Bite count rates in free-living individuals: New insights from a portable sensor

Jimmy Alex, Dusty Turner, Diana M. Thomas, Andrew McDougall, Mirna W. Halawani, Steven B. Heymsfield, Corby K. Martin, Jenna L. Scisco, James Salley, Eric Muth, Adam W. Hoover

Research output: Contribution to journalArticle

Abstract

Background: Conclusions regarding bite count rates and body mass index (BMI) in free-living populations have primarily relied on self-report. The objective of this exploratory study was to compare the relationship between BMI and bite counts measured by a portable sensor called the Bite Counter in free-living populations and participants eating in residence. Methods: Two previously conducted studies were analyzed for relationships between BMI and sensor evaluated bite count/min, and meal duration. Participants from the first study (N = 77) wore the bite counter in a free-living environment for a continuous period of 14 days. The second study (N = 214) collected bite count/min, meal duration, and total energy intake in participants who consumed one meal in a cafeteria. Linear regression was applied to examine relationships between BMI and bite count/min. Results: There was no significant correlation in the free-living participants average bite counts per second and BMI (R2 = 0.03, p = 0.14) and a significant negative correlation in the cafeteria participants (R 2 = 0.04, p = 0.03) with higher bite count rates observed in lean versus obese participants. There was a significant correlation between average meal duration and BMI in the free-living participants (R 2 = 0.08, p = 0.01). Total energy intake in the cafeteria participants was also significantly correlated to meal duration (R 2 = 0.31, p < 0.001). Conclusions: With additional novel applications of the Bite Counter, insights into free-living eating behavior may provide avenues for future interventions that are sustainable for long term application.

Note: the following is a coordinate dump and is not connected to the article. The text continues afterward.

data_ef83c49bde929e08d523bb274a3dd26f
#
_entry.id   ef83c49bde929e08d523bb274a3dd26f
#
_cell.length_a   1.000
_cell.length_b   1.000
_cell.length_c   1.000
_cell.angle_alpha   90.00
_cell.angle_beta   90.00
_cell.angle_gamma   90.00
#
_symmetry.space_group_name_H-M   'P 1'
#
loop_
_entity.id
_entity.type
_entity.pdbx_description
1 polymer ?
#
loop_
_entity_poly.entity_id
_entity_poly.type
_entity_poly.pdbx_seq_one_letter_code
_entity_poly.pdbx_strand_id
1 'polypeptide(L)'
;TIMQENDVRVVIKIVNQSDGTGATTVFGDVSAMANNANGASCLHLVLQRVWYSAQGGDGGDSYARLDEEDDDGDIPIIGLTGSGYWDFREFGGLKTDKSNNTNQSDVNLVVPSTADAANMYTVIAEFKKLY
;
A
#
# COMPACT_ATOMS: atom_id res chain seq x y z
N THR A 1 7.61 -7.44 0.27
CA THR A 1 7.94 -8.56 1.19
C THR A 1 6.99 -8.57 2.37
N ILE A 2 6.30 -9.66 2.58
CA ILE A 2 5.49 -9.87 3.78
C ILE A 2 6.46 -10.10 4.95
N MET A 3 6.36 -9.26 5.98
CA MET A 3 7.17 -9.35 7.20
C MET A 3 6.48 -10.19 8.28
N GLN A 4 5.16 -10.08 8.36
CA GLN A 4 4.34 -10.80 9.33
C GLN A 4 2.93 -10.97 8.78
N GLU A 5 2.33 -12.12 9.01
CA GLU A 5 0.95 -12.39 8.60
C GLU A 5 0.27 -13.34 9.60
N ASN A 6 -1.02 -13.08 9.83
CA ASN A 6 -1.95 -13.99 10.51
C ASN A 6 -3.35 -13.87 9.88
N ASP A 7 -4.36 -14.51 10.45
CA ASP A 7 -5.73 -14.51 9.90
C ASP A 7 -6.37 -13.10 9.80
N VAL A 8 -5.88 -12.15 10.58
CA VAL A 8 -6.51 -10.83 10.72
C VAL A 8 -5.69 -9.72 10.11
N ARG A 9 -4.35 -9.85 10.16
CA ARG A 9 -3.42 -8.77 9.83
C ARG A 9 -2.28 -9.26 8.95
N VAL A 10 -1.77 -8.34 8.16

Original languageEnglish
Article number23
JournalBMC Nutrition
Volume4
Issue number1
DOIs
StatePublished - 27 Dec 2018

Keywords

  • Bite count rate
  • Body mass index
  • Energy intake
  • Sensor technology

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    Alex, J., Turner, D., Thomas, D. M., McDougall, A., Halawani, M. W., Heymsfield, S. B., Martin, C. K., Scisco, J. L., Salley, J., Muth, E., & Hoover, A. W. (2018). Bite count rates in free-living individuals: New insights from a portable sensor. BMC Nutrition, 4(1), [23]. https://doi.org/10.1186/s40795-018-0227-x